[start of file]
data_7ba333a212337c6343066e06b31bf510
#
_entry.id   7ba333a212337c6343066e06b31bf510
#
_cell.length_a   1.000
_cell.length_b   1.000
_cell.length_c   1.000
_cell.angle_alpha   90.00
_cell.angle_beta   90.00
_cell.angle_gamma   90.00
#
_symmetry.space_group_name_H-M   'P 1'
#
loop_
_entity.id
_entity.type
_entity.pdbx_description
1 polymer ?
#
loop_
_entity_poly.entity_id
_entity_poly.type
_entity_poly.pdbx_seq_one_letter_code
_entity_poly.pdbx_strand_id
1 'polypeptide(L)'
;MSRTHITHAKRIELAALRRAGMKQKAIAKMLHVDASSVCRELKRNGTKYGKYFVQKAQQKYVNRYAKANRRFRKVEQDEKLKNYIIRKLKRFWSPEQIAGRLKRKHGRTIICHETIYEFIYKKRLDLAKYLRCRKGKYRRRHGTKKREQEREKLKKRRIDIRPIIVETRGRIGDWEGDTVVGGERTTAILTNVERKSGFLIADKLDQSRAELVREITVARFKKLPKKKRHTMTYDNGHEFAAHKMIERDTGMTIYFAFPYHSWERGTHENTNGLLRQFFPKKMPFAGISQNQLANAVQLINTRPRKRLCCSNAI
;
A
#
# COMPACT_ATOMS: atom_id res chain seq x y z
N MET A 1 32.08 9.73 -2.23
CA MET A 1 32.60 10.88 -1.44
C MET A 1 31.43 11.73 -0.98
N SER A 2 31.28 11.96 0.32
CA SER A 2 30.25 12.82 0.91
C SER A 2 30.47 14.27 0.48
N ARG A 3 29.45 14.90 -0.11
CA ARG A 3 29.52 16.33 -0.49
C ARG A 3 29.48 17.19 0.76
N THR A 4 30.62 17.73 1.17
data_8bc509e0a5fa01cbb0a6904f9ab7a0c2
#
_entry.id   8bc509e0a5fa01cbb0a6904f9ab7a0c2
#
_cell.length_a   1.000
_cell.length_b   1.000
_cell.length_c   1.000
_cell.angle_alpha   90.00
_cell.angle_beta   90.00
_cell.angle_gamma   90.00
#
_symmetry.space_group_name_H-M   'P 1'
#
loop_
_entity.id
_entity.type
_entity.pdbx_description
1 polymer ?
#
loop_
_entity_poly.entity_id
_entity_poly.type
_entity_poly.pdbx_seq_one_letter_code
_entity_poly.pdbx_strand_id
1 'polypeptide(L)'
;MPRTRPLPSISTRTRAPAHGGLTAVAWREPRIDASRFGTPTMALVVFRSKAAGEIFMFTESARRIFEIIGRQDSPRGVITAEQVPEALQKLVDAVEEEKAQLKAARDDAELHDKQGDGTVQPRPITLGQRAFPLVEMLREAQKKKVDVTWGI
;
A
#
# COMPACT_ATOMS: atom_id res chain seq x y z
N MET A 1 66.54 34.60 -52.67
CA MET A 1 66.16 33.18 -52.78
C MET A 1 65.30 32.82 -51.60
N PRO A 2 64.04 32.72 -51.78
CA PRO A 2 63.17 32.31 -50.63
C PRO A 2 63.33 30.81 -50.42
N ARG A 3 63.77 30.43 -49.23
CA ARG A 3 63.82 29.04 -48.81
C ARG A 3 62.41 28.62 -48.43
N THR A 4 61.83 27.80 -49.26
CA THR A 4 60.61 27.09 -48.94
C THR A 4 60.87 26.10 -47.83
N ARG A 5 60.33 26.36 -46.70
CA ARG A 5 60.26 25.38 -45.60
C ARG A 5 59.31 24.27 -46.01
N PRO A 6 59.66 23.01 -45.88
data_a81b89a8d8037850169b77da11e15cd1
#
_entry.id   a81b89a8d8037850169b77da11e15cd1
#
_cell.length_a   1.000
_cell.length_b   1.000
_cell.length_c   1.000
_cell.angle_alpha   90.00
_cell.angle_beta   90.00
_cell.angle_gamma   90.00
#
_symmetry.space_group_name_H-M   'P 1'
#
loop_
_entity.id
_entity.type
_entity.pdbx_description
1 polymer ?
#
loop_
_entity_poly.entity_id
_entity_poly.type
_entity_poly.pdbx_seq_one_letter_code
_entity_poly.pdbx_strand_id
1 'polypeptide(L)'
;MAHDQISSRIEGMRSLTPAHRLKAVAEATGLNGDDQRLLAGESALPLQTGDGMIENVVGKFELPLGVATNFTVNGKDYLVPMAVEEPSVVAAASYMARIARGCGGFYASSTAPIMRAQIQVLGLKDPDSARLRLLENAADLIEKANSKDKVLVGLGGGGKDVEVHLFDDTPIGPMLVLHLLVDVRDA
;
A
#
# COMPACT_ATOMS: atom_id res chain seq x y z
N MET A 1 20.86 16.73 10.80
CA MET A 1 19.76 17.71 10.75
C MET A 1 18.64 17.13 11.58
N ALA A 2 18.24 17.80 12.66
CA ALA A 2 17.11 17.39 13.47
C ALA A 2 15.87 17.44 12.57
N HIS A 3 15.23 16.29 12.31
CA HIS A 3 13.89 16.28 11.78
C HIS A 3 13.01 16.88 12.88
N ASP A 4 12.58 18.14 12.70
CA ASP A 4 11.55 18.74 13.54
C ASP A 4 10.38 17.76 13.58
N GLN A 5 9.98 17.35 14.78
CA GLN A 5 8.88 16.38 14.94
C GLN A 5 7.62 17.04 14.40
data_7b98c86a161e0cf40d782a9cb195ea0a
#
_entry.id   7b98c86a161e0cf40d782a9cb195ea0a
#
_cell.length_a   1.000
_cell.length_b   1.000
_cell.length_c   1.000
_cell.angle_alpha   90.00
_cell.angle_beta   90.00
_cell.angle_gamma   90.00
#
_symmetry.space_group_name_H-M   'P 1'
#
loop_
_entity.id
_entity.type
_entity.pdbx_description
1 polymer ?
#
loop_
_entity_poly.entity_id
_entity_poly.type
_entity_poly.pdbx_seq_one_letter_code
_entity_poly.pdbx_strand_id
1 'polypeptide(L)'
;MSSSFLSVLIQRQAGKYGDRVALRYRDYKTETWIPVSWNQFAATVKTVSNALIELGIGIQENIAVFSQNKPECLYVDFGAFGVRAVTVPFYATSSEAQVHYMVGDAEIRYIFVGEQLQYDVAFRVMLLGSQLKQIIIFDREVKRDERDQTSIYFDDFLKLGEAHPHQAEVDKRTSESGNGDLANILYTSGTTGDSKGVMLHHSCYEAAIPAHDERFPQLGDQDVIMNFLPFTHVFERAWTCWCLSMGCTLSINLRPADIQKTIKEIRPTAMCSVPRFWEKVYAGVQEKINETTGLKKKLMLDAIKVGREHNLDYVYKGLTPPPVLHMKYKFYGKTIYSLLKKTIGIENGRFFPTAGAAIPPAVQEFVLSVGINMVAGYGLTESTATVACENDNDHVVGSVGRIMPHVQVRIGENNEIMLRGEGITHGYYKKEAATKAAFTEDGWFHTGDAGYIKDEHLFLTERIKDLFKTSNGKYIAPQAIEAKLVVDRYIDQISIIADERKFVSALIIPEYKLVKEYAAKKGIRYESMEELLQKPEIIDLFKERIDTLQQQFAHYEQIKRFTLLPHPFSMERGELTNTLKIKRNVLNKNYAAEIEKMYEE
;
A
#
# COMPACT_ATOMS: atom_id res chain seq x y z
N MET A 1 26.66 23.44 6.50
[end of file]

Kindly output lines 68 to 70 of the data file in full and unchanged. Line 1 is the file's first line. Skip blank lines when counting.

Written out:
A
#
# COMPACT_ATOMS: atom_id res chain seq x y z